Is LEED a guarantee of energy efficiency – or can LEED-certified buildings also be energy hogs? The New Republic has reopened that longstanding debate with a piece charging that New York City’s Bank of America Tower (pictured, with spire), the first skyscraper to be certified LEED Platinum, uses more energy and produces more greenhouse gases per square foot than any Manhattan building of comparable size.
The problem this boils down to has been known for some time: there is a divide between how buildings are designed (which LEED certifies) and how they are used (which it doesn’t). In Bank of America’s case, the building’s big energy drain is its giant trading floors.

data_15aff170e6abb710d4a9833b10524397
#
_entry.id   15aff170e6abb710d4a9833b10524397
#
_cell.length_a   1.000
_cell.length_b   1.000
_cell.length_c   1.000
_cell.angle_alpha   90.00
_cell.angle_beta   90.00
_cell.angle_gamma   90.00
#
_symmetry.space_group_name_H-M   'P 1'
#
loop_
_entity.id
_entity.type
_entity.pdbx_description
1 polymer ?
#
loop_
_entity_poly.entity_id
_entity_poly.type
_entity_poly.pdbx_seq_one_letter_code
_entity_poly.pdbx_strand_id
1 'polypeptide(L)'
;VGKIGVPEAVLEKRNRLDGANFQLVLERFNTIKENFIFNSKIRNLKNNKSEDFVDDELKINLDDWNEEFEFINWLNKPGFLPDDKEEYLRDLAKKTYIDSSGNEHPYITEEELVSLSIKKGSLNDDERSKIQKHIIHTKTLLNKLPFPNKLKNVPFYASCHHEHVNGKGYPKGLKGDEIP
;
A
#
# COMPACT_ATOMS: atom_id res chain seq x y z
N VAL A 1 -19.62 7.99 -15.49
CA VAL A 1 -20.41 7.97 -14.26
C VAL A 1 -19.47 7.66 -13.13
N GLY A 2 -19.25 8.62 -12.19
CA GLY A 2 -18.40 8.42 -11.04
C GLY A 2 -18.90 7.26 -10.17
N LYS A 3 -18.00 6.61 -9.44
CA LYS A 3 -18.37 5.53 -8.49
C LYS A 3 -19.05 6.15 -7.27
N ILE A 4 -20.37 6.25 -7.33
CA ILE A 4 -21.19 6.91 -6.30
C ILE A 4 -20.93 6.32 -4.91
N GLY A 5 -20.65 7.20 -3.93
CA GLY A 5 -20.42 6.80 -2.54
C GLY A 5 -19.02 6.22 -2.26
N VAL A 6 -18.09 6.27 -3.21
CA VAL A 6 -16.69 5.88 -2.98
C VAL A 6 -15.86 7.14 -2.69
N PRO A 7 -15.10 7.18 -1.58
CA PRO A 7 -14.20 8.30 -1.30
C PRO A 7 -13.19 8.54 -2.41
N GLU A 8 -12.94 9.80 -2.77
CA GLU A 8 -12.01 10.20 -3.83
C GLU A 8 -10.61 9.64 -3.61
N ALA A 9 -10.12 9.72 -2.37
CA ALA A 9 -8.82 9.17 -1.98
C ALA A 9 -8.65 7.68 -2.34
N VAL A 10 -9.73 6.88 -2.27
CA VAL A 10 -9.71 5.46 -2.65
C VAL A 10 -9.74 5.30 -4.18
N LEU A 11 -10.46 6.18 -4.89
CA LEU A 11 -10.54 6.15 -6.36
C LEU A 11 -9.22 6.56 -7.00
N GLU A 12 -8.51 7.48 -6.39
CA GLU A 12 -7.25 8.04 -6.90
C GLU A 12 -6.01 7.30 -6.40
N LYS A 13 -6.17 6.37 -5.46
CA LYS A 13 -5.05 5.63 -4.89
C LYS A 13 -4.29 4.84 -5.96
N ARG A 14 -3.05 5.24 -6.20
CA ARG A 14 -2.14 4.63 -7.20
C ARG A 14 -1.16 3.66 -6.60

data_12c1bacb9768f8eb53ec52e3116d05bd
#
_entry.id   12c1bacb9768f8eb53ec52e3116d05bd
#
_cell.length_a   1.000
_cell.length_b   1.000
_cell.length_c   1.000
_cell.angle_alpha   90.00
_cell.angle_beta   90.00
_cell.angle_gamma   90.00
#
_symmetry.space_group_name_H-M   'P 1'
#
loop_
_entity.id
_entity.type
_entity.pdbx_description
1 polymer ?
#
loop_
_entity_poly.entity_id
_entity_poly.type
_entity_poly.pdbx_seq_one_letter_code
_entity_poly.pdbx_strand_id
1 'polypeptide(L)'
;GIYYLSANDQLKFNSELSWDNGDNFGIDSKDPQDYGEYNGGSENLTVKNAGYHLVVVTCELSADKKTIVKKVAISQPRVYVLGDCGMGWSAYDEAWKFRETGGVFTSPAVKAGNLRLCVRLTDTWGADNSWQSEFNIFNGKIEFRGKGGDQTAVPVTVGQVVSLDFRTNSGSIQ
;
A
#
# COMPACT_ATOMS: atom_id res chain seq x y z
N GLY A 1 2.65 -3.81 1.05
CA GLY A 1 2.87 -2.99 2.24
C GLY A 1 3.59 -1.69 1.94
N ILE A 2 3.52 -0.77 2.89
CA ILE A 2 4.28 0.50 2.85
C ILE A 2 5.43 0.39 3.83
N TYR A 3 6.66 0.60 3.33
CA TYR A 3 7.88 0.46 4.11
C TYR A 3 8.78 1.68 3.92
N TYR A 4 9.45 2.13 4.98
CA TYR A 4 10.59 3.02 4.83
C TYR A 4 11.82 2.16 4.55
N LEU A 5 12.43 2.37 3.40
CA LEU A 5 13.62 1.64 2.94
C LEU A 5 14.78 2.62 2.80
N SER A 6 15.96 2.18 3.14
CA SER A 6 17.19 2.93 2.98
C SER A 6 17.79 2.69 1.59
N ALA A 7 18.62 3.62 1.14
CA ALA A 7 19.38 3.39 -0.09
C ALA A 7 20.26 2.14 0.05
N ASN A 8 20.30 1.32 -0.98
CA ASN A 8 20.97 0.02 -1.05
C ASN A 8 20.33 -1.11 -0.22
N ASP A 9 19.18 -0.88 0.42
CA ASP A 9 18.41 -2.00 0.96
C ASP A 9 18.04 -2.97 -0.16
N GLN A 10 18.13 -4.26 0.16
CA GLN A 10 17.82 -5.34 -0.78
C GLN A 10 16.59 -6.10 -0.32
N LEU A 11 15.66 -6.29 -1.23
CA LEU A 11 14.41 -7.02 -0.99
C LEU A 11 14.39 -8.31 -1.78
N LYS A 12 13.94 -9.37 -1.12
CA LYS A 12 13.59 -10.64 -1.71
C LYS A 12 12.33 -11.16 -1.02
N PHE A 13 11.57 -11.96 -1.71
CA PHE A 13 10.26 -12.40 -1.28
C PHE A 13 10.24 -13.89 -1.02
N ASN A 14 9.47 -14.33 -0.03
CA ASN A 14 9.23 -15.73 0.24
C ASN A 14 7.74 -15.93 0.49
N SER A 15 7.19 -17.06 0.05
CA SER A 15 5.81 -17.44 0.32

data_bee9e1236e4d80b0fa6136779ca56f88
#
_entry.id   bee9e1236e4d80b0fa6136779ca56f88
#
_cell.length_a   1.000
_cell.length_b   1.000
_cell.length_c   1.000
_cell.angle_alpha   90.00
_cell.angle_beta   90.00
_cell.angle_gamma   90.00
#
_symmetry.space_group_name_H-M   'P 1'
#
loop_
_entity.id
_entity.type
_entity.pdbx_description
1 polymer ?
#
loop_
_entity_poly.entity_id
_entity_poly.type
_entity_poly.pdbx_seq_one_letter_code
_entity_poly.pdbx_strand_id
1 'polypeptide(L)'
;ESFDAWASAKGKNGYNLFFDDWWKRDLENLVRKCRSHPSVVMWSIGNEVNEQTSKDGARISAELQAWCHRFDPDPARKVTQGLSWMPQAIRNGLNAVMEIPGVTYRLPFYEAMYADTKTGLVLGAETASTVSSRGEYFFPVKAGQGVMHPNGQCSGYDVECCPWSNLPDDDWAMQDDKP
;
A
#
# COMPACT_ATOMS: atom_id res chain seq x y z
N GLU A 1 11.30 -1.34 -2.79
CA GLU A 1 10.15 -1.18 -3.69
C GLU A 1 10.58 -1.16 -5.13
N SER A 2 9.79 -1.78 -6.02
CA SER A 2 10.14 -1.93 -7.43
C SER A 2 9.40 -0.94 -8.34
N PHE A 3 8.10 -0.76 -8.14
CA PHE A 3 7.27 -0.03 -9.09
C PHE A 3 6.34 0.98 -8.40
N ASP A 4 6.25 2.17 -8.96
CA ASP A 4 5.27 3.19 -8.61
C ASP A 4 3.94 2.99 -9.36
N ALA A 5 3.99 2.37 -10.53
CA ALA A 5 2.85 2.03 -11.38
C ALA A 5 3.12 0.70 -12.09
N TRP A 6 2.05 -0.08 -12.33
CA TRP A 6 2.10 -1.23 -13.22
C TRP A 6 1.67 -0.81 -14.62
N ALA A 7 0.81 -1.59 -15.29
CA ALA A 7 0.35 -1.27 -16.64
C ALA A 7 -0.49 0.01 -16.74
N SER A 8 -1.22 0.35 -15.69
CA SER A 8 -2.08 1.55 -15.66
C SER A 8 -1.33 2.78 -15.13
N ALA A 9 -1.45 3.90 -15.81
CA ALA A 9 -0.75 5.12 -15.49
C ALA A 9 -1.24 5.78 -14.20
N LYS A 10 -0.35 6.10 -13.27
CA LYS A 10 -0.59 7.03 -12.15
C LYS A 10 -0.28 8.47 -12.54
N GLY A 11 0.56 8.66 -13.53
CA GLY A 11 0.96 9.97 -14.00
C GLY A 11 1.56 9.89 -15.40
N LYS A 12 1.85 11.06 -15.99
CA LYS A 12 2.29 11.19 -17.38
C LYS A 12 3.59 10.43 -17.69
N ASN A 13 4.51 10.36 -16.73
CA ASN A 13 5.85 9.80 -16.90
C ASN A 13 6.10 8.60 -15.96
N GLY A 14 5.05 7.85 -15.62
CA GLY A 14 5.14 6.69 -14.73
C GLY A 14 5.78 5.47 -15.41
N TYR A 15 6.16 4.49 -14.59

Perhaps the issue is essentially one of public communication. There are other standards, such as ISO 50001, that help companies demonstrate that they are taking appropriate steps to monitor and reduce energy consumption. But LEED gets by far the most attention – and since it is billed quite generally as the go-to standard for “green building,” it’s little wonder the public expects it to ensure low energy use.
But there are also reasons to suspect The New Republic analysis. Lloyd Alter of Treehugger did his own analysis and found the building “is not the biggest energy hog in the City (it’s 53rd on an energy-use per square foot basis). It is not even the biggest financial institution energy hog on a per square foot basis.”
Which brings up another key point: end use. Are cross-sector comparisons even useful? Trading floors will naturally consume a lot of energy. The tower may be energy-intensive, but the key question is how efficient its users are in carrying out their daily functions.